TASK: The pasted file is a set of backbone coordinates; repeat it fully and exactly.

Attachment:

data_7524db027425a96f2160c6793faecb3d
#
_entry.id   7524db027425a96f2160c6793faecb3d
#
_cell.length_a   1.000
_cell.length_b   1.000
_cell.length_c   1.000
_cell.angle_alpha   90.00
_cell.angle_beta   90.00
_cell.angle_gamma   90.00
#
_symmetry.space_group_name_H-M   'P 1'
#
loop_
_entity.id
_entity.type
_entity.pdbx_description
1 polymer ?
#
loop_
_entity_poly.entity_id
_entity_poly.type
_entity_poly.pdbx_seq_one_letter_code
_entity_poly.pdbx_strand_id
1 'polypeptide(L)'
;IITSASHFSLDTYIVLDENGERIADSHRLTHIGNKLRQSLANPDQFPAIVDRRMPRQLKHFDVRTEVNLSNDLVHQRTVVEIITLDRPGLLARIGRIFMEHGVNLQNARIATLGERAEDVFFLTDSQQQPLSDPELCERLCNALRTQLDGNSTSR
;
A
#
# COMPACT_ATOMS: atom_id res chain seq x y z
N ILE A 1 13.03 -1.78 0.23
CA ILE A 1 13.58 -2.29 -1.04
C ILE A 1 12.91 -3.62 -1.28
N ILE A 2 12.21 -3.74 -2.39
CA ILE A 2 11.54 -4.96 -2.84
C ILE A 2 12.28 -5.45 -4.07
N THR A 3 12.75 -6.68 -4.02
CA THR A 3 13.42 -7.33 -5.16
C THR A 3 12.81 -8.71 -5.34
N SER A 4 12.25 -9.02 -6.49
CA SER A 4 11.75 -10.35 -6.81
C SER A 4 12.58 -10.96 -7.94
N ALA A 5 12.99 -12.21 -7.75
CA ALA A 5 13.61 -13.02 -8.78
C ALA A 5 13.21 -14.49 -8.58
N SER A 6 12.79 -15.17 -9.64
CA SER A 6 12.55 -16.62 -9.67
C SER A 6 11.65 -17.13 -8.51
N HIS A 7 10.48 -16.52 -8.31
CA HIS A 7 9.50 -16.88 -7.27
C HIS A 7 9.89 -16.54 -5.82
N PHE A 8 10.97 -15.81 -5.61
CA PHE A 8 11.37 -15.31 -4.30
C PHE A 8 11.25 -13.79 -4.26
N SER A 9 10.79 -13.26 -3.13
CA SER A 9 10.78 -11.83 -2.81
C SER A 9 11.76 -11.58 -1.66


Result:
data_7524db027425a96f2160c6793faecb3d
#
_entry.id   7524db027425a96f2160c6793faecb3d
#
_cell.length_a   1.000
_cell.length_b   1.000
_cell.length_c   1.000
_cell.angle_alpha   90.00
_cell.angle_beta   90.00
_cell.angle_gamma   90.00
#
_symmetry.space_group_name_H-M   'P 1'
#
loop_
_entity.id
_entity.type
_entity.pdbx_description
1 polymer ?
#
loop_
_entity_poly.entity_id
_entity_poly.type
_entity_poly.pdbx_seq_one_letter_code
_entity_poly.pdbx_strand_id
1 'polypeptide(L)'
;IITSASHFSLDTYIVLDENGERIADSHRLTHIGNKLRQSLANPDQFPAIVDRRMPRQLKHFDVRTEVNLSNDLVHQRTVVEIITLDRPGLLARIGRIFMEHGVNLQNARIATLGERAEDVFFLTDSQQQPLSDPELCERLCNALRTQLDGNSTSR
;
A
#
# COMPACT_ATOMS: atom_id res chain seq x y z
N ILE A 1 13.03 -1.78 0.23
CA ILE A 1 13.58 -2.29 -1.04
C ILE A 1 12.91 -3.62 -1.28
N ILE A 2 12.21 -3.74 -2.39
CA ILE A 2 11.54 -4.96 -2.84
C ILE A 2 12.28 -5.45 -4.07
N THR A 3 12.75 -6.68 -4.02
CA THR A 3 13.42 -7.33 -5.16
C THR A 3 12.81 -8.71 -5.34
N SER A 4 12.25 -9.02 -6.49
CA SER A 4 11.75 -10.35 -6.81
C SER A 4 12.58 -10.96 -7.94
N ALA A 5 12.99 -12.21 -7.75
CA ALA A 5 13.61 -13.02 -8.78
C ALA A 5 13.21 -14.49 -8.58
N SER A 6 12.79 -15.17 -9.64
CA SER A 6 12.55 -16.62 -9.67
C SER A 6 11.65 -17.13 -8.51
N HIS A 7 10.48 -16.52 -8.31
CA HIS A 7 9.50 -16.88 -7.27
C HIS A 7 9.89 -16.54 -5.82
N PHE A 8 10.97 -15.81 -5.61
CA PHE A 8 11.37 -15.31 -4.30
C PHE A 8 11.25 -13.79 -4.26
N SER A 9 10.79 -13.26 -3.13
CA SER A 9 10.78 -11.83 -2.81
C SER A 9 11.76 -11.58 -1.66